Because the sector is highly supervised and audited by the government, it must be assumed that it operates professionally and is trusted by the government. This is recognized in the Cagreement between the Community and Voluntary Sector and the Government of Northern Ireland (2011). The Concordat underpins a shared vision between the Government and the voluntary/community sector to work together as social partners to build a participatory, peaceful, equitable and inclusive community in Northern Ireland. In the Settlement Agreement section, Item 8 says:

‘The Concordat will enhance the engagement of the Government and the Voluntary/community sector in policy development and implementation. This commitment will contribute both to the fulfillment of the objectives of the “Program for the Government” and to the development of a dynamic civil society. Working together effectively will, for example, help build safer and sustainable communities, ensure a well-protected and valued environment, contribute to economic growth, address poverty, disadvantage and inequality, and help promote health. and well-being.’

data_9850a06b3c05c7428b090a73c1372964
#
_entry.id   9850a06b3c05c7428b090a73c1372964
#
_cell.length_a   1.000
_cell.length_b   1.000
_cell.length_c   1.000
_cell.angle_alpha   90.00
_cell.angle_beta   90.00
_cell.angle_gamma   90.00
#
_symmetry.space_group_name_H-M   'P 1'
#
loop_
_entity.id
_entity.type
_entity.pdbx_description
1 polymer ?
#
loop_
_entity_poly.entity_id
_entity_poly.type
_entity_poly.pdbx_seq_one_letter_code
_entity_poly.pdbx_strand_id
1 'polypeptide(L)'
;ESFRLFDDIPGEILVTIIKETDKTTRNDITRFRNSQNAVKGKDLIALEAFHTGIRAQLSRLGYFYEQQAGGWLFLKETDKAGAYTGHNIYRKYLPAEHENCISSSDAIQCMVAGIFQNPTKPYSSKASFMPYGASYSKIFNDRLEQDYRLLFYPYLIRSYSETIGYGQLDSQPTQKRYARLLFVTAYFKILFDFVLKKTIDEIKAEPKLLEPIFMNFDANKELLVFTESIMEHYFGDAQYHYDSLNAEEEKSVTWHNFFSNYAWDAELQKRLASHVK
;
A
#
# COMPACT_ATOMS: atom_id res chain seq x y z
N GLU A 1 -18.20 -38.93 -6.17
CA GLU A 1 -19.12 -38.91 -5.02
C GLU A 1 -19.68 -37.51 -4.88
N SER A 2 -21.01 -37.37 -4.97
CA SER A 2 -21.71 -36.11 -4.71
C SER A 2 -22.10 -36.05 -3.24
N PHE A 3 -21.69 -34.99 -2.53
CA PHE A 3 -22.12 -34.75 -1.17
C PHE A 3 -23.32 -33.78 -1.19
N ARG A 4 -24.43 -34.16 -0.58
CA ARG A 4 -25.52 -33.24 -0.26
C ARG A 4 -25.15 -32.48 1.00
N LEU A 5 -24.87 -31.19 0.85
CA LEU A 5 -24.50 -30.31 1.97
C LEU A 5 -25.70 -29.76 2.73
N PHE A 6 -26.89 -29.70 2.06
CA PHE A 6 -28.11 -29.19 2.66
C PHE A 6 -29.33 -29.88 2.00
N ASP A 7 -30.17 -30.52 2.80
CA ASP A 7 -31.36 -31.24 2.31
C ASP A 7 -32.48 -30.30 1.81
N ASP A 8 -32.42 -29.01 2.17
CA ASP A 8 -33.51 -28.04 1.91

Voluntary/community sector organizations continue to address issues in support of the public good and often act as proxy for societal and stakeholder concerns as they tend to have a high degree of public trust. They are non-profit organizations that are independent of government influence (although they may receive government financing). This makes them excellent candidates to step into the shoes of an absentee government to help ensure quality of life for all citizens, for example.

  • Supervision and provision of services.
  • advising on setting budgets in line with the Government Program
  • decision-making in collaboration with public officials
  • Liaison between government departments and civil society
  • monitor and promote the peace process.

All of this is a huge request and may be dismissed by those who feel threatened by it (especially some political parties). However, it must be discussed now before another crisis occurs. Or, does anyone else have a better plan B?